Field of Dreams: if you build it, they will come!

“Bible Sunday”
October 25, 2010, 11:14 am
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In our first reading, we heard how the King of Judah rejected and had burnt the written message that God had sent him through the prophet Jeremiah. In the second reading, St Paul speaks of how the word of God comes to human beings. These readings are offered us by the Church as a help to understand the place of the Bible in our Christian lives. This is “Bible Sunday”.

We regularly call the Bible “the Word of God”. But of course the Word of God is first and foremost the Second Person of the Blessed Trinity, the Wisdom of God, God the Son, consubstantial and co-eternal with the Father. God’s first Utterance is Himself, his own Name, so to speak.

This Word of God is also Jesus Christ, God Incarnate, a truly human being who is at the very same time God. He is (as St Paul writes in another Epistle) “the image of the invisible God.” Jesus Christ, conceived by the Holy Ghost, born of the Virgin Mary, who suffered under Pontius Pilate, was crucified, dead, and was buried- this Jesus Christ is himself the Word of God in the fullest sense.

It is only after we have recognised this that we can begin to ask, in what sense is the Bible the written word of God? Let’s go back to St Paul’s Letter to the Romans. What Paul is saying is this: to be in a right relationship with God the Creator (to be righteous), it is necessary to be in a right relationship with Jesus Christ. This right relationship is characterised as “faith”: the willingness to trust Jesus, to trust that in Jesus God has taken the initiative towards us, to which we have only to respond positively.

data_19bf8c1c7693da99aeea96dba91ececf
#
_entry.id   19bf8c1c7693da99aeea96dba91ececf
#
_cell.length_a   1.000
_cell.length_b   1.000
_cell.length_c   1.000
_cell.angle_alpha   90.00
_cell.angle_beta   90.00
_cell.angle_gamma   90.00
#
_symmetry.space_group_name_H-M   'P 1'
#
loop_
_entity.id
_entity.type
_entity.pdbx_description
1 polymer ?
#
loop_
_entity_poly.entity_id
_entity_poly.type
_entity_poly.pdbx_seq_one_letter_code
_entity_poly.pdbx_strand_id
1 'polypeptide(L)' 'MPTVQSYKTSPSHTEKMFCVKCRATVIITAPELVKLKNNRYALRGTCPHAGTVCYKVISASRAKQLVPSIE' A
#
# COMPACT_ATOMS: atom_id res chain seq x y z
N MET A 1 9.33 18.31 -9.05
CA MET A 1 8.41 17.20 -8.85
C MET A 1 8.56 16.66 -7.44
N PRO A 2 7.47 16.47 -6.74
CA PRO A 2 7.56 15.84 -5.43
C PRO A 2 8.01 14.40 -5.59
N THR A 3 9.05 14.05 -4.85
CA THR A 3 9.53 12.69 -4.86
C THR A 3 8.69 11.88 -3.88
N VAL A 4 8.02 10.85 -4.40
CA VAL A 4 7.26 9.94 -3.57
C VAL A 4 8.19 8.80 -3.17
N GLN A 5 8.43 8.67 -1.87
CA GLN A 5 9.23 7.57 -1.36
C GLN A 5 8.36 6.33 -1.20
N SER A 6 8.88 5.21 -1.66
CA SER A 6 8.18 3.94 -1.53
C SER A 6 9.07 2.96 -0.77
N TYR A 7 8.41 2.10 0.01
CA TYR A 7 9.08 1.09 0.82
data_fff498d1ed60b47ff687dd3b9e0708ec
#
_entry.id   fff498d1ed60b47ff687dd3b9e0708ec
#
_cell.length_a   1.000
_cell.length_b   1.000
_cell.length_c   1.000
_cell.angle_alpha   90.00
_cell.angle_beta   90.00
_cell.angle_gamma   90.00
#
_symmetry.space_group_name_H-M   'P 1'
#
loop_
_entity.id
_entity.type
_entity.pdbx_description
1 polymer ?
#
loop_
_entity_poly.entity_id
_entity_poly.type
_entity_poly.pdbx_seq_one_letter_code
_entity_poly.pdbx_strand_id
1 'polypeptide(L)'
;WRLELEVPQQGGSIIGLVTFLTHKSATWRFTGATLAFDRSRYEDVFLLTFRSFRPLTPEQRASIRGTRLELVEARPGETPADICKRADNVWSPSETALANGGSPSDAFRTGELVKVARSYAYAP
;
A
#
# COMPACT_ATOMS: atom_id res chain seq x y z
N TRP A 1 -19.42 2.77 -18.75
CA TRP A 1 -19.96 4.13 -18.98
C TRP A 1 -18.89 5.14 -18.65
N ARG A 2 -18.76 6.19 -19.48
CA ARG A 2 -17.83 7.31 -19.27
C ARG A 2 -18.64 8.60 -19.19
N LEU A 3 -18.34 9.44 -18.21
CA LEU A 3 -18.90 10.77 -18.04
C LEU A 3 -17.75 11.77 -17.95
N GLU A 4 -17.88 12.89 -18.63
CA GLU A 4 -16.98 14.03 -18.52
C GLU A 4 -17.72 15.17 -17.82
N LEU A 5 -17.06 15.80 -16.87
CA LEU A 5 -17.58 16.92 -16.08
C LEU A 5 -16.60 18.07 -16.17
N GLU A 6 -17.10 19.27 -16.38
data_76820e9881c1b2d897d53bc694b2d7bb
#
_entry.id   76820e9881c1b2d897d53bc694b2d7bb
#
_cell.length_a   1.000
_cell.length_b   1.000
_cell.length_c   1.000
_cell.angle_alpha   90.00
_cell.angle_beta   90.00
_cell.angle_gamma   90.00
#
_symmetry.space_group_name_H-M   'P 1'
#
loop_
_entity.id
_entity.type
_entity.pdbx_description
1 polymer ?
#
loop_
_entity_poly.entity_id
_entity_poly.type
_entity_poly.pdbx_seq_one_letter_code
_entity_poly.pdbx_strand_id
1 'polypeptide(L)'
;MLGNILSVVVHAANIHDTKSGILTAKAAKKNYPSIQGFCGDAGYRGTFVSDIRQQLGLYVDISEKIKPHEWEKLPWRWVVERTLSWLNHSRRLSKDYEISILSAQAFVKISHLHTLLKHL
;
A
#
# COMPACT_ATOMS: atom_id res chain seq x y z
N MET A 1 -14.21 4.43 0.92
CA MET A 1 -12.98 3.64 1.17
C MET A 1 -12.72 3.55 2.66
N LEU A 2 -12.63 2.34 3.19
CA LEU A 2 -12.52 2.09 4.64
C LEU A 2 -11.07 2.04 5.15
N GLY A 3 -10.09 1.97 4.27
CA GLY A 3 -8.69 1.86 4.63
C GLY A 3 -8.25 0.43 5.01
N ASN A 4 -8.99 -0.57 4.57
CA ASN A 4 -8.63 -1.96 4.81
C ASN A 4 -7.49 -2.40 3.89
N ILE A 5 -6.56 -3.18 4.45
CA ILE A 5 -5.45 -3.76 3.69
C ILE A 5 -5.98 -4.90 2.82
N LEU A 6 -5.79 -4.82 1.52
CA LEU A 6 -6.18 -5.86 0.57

This response is first and foremost in our hearts; but we give testimony to it by our words and actions. But, says St Paul, how can we respond to God’s invitation in Jesus Christ, unless we have heard of Jesus Christ? And how can we hear, if no-one tells us? And how can anyone tell us unless they have been commissioned by God to do so? “Faith comes from what is heard, and what is heard comes by the preaching of Christ.”

For Paul, the Word of God is communicated to human beings in the first place by preaching- by word of mouth. That is the mission he himself has been entrusted with- to preach the Good News of Jesus. but notice, in the course of his explanation, he himself appeals first to Moses, and then to Isaiah- in other words, to the Scriptures, to the Bible.

We can only make sense of what we are told about Jesus when we put it in the context of God’s dealings with humanity from the beginning of history. This context is provided by the Scriptures, which we understand as a privileged source of information about God’s purposes. By privileged, I mean that (according to the Church’s teaching) the Bible, though undoubtedly written by human beings using their human resources, is as it were UNDER-written by God himself. His creative power and Spirit have ensured that, as far as the Divine purposes are concerned, the Bible gets it right. It may reflect the obsolete scientific ideas of a by-gone age; it may reflect some inadequate historical knowledge in its authors- but as regards what God has been up to in history, it is spot-on.